Perhaps ignorance is bliss, and the ills of college athletics should simply be overlooked.
The latest round of NCAA investigations into various athletes at some prominent college programs is shedding light on what even the most casual observer has known for years—agents are a big problem for college athletes.
When the University of North Carolina has players under investigation who are facing potential season-long suspensions for taking benefits from agents, you know you are having some problems.
Of course, it has been a staple in all of the big-time programs for decades. Any program is susceptible as long as they have talent capable of playing at the next level.
North Carolina is finding out the hard way what programs like USC, which was recently hit with significant NCAA violations, have known for some time.
Fortunately, the most respectable sport on UNC's campus—basketball—has not had to deal with any suspicions of wrongdoing. But, the high hopes for what many are predicting a top 20, or even top 15 season have been tempered.
To say Marvin Austin showed incredibly poor judgment in tweeting and posting pictures about a trip to Florida that allegedly has ties to sports agents is an understatement.
But, when you realize kids like Austin are simply being offered more than they've ever had in their lives, can you really blame them for taking it?
The simple answer is no, but most kids and certainly all schools should know the rules by now.
It is easy to blame the NCAA for being too harsh. After all, it does overlook things for long periods of time and then acts as if suddenly certain issues have become major problems.
The problem with this situation is clear. The NCAA, the colleges, and athletes are at fault. The solutions, however, are not as clear.
Agents have no place in college athletics. Paying athletes, a controversial solution thrown out by some, also has no place.
The reasons for paying players are easy to understand. Athletes make the schools a ridiculous amount of money, so why shouldn't they share in the profits?
For one, they are getting a free education, whatever that is worth these days. How many college athletes go pro? How many end up with serious injuries? How many are here today and a distant memory tomorrow?
Without at least something to fall back on, namely a degree, many of these kids don't have much of a future beyond the name they earned for themselves while playing football or basketball.
In many cases, that won't carry them far.
When you really think about it, though, these kids are paid with a free education, room, food, clothes, and a chance to play a sport on the highest "true" amateur level left—if you can even still call it that.
If you calculate how much free stuff they get legally for being athletes at a big-time program, then you are hard pressed to feel sorry for them. Where the NCAA should make an exception for these kids, is to allow them to get a job and earn some money the old-fashioned way.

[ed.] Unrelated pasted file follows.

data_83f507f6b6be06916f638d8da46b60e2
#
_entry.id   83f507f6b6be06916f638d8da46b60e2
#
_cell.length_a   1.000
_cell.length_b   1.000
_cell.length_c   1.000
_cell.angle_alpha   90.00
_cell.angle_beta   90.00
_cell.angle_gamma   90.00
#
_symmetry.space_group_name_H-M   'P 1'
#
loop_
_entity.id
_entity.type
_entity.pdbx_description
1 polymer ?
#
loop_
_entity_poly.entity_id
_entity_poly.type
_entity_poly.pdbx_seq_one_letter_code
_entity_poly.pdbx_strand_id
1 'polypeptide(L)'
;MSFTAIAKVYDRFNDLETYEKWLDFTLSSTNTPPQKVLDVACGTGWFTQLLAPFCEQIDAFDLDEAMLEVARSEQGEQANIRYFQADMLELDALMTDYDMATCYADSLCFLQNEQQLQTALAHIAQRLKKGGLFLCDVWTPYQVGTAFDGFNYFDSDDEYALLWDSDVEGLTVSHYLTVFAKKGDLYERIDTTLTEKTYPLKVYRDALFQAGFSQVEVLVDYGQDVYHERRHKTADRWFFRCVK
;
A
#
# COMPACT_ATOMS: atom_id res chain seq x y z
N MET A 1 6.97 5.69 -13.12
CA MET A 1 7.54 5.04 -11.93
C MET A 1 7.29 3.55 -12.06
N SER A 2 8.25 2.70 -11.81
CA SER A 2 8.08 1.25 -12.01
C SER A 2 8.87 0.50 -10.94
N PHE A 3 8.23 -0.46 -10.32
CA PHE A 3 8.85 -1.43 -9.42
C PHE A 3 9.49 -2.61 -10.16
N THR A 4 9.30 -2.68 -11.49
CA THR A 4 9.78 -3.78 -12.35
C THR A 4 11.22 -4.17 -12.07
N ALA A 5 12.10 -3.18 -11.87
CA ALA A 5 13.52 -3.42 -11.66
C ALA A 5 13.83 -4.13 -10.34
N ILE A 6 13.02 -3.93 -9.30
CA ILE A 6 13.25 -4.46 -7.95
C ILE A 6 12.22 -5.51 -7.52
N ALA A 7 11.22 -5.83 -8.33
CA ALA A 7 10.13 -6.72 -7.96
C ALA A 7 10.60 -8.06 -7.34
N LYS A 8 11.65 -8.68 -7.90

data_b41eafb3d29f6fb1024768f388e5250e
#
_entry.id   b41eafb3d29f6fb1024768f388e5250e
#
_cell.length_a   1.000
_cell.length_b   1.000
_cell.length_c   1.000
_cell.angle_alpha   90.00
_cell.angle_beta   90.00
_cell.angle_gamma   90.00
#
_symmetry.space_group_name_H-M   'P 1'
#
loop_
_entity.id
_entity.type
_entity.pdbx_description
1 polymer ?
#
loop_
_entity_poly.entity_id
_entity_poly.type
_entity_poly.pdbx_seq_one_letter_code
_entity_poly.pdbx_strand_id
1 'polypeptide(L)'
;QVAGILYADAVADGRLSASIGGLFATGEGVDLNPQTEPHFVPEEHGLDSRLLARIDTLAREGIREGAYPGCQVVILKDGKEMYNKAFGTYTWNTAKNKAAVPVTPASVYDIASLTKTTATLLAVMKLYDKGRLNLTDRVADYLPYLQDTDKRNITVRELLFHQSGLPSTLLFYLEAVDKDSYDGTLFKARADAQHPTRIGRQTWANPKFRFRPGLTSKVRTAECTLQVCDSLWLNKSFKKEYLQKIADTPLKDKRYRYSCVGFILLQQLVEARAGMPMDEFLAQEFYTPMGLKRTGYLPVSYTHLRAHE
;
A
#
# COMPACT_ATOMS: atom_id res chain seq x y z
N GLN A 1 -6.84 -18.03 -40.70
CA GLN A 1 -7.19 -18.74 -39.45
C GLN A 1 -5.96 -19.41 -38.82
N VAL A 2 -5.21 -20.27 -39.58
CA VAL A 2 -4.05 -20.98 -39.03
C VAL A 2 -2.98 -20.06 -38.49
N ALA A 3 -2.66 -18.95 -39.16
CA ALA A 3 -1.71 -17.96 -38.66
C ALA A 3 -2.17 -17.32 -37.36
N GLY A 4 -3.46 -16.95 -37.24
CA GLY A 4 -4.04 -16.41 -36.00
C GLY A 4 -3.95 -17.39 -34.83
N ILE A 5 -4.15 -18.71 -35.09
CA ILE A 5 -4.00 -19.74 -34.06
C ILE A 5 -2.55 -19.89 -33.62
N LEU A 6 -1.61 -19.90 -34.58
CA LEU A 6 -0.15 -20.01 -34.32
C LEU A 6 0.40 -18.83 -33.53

Of course, that process has been tainted as well by boosters who pretend to get kids jobs and pay them, but then the kid never works.
Paying athletes for being students is a slippery slope and a last-ditch effort to keep the best athletes playing at the college level.
The NBA's age limit helped establish the one-and-done culture that has become the foundation of college basketball. Who knows what paying players a salary will lead to at the college level?
The NFL has a longer time to wait and in very few, if any, cases is a player ready to go pro after only a year or less in college.
But, if you begin to pay these athletes, what will be the long-term repercussions? Will you have holdouts if they don't get paid enough? Will you have to worry about collective bargaining agreements?
If you pay college athletes, who’s to say they won't hire agents themselves?
Of course you could set a "salary," but who’s to say there won't be those coming into the mix to argue for higher salaries?
When a kid used to go to college, it was to get an education. If they were good enough, they would also play sports. They were called student-athletes.
Those days are long gone and there is no going back to it—a move toward paying these athletes to play for a college would kill the college concept.
This dilemma has no easy solution. The NCAA and colleges have shown very little ability to deal with the problems of money and agents tainting the big money-making sports.
Penalties typically occur long after the violations have been committed and the guilty parties have moved on. So the schools and the current players who may have had no interaction or weren't even in high school at the time are left to deal with the repercussions.
And while the agents could get into some trouble, the athletes move on as if nothing happened. They will never be held accountable.
Just ask current USC football and basketball players how that works.
Perhaps it is naive to think the kids at your favorite college are truly interested in an education, but again maybe ignorance really is bliss.
No one has a solution that is perfect, it is just hard to fathom paying the kids will cure all the ills that currently exist, and it will probably just create even more problems.